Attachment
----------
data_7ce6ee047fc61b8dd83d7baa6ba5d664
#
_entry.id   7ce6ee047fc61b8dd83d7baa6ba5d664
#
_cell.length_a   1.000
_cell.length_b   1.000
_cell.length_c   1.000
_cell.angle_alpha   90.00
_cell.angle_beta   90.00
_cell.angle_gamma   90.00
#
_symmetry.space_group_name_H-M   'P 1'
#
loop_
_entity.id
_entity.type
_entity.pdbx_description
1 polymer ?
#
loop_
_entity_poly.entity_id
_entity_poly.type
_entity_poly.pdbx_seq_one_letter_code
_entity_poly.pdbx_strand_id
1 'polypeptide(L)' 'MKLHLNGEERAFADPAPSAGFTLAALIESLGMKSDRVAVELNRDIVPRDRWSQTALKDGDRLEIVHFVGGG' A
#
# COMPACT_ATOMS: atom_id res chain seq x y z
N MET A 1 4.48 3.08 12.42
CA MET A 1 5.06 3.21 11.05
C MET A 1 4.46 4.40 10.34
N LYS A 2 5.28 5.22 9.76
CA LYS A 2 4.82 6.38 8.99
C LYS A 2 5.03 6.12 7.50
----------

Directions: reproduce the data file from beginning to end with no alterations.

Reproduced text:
data_7ce6ee047fc61b8dd83d7baa6ba5d664
#
_entry.id   7ce6ee047fc61b8dd83d7baa6ba5d664
#
_cell.length_a   1.000
_cell.length_b   1.000
_cell.length_c   1.000
_cell.angle_alpha   90.00
_cell.angle_beta   90.00
_cell.angle_gamma   90.00
#
_symmetry.space_group_name_H-M   'P 1'
#
loop_
_entity.id
_entity.type
_entity.pdbx_description
1 polymer ?
#
loop_
_entity_poly.entity_id
_entity_poly.type
_entity_poly.pdbx_seq_one_letter_code
_entity_poly.pdbx_strand_id
1 'polypeptide(L)' 'MKLHLNGEERAFADPAPSAGFTLAALIESLGMKSDRVAVELNRDIVPRDRWSQTALKDGDRLEIVHFVGGG' A
#
# COMPACT_ATOMS: atom_id res chain seq x y z
N MET A 1 4.48 3.08 12.42
CA MET A 1 5.06 3.21 11.05
C MET A 1 4.46 4.40 10.34
N LYS A 2 5.28 5.22 9.76
CA LYS A 2 4.82 6.38 8.99
C LYS A 2 5.03 6.12 7.50